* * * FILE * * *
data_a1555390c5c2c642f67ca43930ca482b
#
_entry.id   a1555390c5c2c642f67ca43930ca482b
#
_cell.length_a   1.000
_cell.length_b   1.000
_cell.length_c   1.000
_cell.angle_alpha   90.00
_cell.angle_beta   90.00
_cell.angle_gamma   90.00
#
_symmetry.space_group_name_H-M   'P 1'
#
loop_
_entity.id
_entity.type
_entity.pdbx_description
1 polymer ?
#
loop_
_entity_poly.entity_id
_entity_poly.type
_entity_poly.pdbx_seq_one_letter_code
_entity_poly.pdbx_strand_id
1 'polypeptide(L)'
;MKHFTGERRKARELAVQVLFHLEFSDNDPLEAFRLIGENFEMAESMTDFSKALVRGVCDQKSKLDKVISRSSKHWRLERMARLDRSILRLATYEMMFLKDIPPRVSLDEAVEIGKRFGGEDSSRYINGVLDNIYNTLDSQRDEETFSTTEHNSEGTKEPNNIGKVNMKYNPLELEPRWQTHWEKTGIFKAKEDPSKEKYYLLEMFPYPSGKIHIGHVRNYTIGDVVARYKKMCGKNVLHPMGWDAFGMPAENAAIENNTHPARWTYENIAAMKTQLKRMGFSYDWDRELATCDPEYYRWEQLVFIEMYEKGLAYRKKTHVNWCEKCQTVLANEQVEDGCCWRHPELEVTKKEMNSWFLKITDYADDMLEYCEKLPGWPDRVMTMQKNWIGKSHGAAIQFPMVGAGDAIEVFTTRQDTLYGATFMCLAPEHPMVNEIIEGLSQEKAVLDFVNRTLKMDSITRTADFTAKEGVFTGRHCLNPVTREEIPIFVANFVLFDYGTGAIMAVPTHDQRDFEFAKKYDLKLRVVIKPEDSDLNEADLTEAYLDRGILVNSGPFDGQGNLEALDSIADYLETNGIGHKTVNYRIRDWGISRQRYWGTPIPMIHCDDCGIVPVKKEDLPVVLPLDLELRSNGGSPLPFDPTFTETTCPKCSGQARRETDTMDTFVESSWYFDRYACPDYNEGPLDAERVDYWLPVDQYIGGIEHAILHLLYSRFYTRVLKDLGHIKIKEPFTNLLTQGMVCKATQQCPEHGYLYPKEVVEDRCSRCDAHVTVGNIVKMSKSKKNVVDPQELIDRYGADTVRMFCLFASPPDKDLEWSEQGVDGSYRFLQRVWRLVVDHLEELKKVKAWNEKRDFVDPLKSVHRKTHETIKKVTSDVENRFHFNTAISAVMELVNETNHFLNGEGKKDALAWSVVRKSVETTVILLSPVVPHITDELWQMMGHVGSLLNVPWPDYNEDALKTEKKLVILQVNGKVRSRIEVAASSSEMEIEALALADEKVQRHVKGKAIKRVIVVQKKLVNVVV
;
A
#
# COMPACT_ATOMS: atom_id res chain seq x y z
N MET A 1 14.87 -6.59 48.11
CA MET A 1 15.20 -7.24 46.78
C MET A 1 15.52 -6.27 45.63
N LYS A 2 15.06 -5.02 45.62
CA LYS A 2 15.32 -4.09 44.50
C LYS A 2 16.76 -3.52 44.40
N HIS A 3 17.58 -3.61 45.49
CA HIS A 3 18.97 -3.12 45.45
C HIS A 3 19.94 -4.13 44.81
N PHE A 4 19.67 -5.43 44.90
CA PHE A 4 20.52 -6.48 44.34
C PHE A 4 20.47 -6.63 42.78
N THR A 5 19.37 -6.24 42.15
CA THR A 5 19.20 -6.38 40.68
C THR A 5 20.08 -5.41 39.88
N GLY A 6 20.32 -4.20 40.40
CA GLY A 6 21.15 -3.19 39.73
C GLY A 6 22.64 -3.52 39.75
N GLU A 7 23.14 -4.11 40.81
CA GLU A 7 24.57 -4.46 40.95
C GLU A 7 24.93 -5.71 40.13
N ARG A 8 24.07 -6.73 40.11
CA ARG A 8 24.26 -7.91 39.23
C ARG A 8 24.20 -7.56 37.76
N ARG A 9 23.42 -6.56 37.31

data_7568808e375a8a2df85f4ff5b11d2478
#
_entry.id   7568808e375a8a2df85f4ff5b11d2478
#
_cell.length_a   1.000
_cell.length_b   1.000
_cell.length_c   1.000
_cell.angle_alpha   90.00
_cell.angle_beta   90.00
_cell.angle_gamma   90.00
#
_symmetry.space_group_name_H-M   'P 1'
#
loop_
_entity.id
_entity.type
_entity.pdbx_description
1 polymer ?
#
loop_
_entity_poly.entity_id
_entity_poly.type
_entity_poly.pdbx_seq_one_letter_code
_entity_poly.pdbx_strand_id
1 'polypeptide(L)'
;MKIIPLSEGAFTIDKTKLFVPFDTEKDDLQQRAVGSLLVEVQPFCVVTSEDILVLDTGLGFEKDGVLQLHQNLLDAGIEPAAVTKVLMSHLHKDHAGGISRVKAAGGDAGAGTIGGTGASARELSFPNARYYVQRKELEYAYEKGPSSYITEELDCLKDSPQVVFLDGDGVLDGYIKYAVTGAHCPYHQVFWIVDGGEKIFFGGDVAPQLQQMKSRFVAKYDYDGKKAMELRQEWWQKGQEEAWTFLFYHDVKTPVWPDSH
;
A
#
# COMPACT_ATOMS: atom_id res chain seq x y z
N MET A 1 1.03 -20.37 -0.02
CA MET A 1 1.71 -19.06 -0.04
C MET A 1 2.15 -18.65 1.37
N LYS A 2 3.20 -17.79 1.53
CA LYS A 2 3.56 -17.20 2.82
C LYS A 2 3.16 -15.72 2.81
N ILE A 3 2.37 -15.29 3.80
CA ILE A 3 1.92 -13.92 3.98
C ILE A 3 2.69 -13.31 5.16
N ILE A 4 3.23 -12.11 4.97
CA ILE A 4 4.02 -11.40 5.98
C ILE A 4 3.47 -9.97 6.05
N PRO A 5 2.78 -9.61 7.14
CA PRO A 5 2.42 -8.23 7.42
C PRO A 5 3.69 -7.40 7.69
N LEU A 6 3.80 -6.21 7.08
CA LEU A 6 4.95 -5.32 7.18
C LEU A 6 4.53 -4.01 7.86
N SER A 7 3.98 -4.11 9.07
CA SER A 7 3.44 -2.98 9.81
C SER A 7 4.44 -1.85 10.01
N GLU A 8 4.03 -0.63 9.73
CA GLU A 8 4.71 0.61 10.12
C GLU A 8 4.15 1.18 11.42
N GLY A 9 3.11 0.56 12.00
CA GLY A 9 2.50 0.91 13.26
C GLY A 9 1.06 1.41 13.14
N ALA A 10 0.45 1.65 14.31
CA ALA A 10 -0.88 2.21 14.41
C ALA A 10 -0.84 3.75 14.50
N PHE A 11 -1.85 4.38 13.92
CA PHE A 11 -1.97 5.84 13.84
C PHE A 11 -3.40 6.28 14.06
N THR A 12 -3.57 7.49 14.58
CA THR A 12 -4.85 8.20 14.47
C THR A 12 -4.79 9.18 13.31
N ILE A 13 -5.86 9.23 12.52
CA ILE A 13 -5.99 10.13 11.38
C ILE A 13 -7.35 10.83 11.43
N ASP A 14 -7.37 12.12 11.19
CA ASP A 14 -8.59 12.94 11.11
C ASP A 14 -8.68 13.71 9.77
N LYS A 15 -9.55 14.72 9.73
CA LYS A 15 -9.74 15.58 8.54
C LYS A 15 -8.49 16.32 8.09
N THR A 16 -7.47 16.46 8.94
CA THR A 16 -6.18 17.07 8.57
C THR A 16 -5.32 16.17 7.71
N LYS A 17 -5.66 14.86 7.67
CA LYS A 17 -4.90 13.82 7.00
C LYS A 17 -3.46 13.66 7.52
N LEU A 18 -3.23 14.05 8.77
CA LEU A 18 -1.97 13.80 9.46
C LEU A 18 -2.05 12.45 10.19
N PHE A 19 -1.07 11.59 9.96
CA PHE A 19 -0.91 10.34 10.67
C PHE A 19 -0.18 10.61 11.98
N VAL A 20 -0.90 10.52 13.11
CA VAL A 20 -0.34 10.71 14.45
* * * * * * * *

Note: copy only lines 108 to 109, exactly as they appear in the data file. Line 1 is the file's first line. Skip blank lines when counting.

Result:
CA GLU A 8 4.71 0.61 10.12
C GLU A 8 4.15 1.18 11.42